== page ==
What are the generic font families in CSS?

The generic font classifications available to use on your website

Type blocks
Type blocks. Image courtesy Grant Faint / Getty Images

When you build a webpage and style it with CSS, a big part of that effort will be centered around the site's typography. Typographic design plays an important role in website design. Part of your efforts in working with type will be to choose the right fonts for your design and then to use CSS to add those fonts and font styles to the page's display. This is done by using what is called a "font-stack"

Font-Stacks

When you specify a font to use on a webpage, it is a best practice to also include fallback options in case your font choice cannot be found. Here is an example of how a font-stack would look in CSS when applied to the "body" element:

body {
    font-family: Georgia, "Times New Roman", serif;
}

Notice that we specify the font Georgia first. By default, this is what the page will use, but if that font is not available for some reason, the page will fallback to Times New Roman. We enclose that font name in double quotes because it is a multi-word name. Single word font names, like Georgia or Arial, do not require the quotes, but multi-word font name need them.  Finally, we end the font-stack with the word "serif". That is a generic font family name. In the unlikely event that a person does not have Georgia or Times New Roman on their computer, the site would use whatever serif font it could find.

This is preferable to allowing the site to fallback to whatever fonts it wants, because you can at least tell is what kind of font to use so that the overall look and tone of a site's design will be as intact as possible.

Generic Font Families

The generic font name available in CSS are:

  • cursive
  • fantasy
  • monospace
  • serif
  • sans-serif

While there are many other font classifications available in web design and typography, including slab-serif, blackletter, display, grunge, and more, there 5 above listed generic font names are the ones that you would use in a font-stack.

Cursive fonts often feature thin, ornate letterforms that are meant to replicate fancy handwritten text. These fonts, because of their thin, flowery letters, are not appropriate for large block of content like body copy. Cursive fonts are generally used for headings and larger/shorter text needs.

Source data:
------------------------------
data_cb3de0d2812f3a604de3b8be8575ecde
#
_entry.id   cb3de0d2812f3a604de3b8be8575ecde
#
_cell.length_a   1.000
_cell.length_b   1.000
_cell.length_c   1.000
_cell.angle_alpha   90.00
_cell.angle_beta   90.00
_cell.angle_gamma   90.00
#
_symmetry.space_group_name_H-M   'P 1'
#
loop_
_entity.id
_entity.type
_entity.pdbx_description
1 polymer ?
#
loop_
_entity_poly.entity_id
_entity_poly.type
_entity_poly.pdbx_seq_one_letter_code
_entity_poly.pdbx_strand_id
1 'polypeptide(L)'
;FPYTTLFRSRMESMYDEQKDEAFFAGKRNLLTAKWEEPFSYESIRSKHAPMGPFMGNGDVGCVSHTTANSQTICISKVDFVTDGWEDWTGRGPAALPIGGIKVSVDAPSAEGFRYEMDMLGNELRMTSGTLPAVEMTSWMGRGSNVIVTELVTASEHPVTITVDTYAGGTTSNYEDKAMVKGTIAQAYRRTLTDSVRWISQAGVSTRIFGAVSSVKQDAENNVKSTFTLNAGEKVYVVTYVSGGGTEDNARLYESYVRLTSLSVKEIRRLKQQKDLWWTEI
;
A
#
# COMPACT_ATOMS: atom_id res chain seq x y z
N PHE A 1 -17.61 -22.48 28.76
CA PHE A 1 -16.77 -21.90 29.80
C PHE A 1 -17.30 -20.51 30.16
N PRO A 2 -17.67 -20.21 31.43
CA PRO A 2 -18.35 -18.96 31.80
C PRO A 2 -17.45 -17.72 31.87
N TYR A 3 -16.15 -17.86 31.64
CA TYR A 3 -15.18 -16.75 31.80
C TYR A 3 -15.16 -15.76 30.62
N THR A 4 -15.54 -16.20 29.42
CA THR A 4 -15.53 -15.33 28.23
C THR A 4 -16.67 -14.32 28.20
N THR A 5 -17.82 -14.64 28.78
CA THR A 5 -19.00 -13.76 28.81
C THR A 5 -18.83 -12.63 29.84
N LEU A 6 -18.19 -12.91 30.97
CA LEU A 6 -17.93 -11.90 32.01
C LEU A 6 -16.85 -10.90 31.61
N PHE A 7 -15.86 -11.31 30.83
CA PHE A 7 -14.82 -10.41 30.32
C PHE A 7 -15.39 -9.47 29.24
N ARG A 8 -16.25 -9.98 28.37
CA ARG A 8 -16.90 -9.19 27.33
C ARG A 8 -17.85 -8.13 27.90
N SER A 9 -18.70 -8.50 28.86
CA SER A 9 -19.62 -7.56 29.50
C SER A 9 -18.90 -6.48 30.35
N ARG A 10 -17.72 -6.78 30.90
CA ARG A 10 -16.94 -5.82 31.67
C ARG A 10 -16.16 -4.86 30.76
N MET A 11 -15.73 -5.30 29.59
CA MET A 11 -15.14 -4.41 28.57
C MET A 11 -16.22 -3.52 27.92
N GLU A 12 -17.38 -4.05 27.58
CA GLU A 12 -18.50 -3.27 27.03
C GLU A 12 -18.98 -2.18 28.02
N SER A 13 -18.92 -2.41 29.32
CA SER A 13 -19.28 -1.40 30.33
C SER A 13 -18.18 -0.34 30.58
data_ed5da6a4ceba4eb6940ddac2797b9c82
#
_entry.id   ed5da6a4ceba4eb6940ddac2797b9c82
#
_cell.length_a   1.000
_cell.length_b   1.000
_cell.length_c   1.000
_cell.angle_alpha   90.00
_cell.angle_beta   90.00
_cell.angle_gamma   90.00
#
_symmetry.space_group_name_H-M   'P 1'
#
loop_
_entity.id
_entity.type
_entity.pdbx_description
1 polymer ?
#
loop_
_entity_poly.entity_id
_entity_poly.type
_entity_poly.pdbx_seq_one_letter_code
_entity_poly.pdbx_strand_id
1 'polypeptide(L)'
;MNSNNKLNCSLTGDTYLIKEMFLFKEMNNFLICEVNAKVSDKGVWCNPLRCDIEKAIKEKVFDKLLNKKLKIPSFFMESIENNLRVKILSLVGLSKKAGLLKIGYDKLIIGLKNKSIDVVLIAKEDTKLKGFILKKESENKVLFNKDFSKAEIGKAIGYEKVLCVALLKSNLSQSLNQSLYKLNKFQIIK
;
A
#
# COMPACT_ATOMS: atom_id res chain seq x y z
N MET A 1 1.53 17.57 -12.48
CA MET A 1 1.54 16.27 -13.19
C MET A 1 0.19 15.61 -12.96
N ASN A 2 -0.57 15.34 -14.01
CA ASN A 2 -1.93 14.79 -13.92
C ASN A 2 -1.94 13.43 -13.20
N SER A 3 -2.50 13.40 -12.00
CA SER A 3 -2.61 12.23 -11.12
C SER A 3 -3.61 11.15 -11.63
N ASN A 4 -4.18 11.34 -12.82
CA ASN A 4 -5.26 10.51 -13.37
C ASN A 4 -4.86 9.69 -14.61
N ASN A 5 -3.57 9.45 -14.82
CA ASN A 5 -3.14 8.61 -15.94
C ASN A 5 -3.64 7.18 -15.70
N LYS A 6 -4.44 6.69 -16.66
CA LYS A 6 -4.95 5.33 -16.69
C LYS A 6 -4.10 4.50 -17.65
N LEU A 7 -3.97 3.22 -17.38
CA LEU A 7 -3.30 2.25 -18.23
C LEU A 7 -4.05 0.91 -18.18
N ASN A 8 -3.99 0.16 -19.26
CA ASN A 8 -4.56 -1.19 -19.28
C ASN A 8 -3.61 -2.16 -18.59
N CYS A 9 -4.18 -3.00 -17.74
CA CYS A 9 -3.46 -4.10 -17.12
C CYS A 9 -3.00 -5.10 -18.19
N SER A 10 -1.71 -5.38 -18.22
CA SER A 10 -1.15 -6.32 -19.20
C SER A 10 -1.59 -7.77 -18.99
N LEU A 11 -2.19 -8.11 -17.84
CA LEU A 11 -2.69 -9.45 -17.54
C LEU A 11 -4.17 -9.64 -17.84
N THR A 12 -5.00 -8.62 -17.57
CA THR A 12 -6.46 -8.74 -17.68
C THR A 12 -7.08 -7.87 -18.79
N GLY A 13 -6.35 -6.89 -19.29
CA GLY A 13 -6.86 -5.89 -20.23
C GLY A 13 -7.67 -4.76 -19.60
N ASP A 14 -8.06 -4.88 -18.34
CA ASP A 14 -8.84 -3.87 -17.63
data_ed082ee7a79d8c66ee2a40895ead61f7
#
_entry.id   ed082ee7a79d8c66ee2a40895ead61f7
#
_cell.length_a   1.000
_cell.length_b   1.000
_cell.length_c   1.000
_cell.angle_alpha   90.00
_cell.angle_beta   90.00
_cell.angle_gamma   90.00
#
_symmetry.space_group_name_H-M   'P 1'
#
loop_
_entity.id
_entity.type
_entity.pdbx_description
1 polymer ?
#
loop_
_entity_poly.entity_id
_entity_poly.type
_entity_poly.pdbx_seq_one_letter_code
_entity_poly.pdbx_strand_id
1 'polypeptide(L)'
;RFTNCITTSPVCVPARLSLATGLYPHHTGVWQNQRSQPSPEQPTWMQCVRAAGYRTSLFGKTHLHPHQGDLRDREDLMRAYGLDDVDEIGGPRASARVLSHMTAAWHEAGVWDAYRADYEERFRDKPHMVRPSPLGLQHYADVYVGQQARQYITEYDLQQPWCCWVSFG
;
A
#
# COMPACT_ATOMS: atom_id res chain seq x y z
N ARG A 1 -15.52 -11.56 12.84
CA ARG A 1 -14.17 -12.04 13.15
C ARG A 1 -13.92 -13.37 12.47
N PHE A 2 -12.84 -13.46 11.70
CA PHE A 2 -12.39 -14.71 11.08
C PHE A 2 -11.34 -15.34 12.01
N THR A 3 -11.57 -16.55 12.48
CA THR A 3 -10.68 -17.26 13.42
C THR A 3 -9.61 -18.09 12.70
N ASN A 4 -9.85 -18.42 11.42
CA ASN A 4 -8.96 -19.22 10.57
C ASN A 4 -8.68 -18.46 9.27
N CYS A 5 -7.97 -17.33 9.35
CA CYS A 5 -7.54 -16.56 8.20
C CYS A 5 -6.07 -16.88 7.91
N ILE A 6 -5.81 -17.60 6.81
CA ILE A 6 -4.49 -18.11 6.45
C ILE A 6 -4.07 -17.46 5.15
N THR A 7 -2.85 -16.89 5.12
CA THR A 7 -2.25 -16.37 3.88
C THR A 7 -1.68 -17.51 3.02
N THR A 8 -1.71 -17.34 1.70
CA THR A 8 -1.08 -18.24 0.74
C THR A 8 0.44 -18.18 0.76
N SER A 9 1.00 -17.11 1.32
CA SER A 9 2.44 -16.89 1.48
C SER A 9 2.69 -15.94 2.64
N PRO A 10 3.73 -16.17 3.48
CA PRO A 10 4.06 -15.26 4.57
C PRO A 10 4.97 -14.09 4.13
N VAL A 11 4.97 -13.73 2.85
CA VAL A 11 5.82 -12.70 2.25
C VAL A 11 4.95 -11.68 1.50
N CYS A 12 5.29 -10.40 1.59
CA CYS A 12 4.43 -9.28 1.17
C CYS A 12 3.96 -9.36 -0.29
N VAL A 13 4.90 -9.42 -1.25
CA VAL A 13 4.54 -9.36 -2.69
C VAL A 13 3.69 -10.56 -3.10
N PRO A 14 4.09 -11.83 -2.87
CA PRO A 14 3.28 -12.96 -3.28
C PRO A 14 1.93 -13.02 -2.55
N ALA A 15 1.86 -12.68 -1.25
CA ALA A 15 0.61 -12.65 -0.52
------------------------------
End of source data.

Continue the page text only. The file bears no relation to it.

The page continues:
Fantasy fonts are the somewhat crazy fonts that don't really fall into any other category. Fonts that replicate well known logos, like the letterforms from the Harry Potter or Back to the Future movies, would fall into this category. Once again, these fonts are not appropriate for body content since they are often so stylized that reading longer passages of text written in these fonts is much too hard to do.

Monospace fonts are ones where all the letterforms are equally sized and spaced out, like you would've found on an old typewriter. Unlike other fonts that have variable widths for letters, depending on their size (for instance, a capital "W" would take up much more room than a lowercase "i"), monospace fonts are fixed width for all characters.

 

Serif fonts are one of the more popular classifications. These are fonts that  have the little extra ligatures on the letterforms. Those extra pieces are called "serifs". Common serif fonts are Georgia and Times New Roman. Serif fonts can be used for large text like heading as well as long passages of text and body copy.

Sans-serif is the final classification we will look at. These are fonts that do not have those aforementioned ligatures. The name means "without serifs". Popular fonts in this category would be Arial or Helvetica. Similar to serifs, sans-serif fonts can be used equally well in headings as well as body content.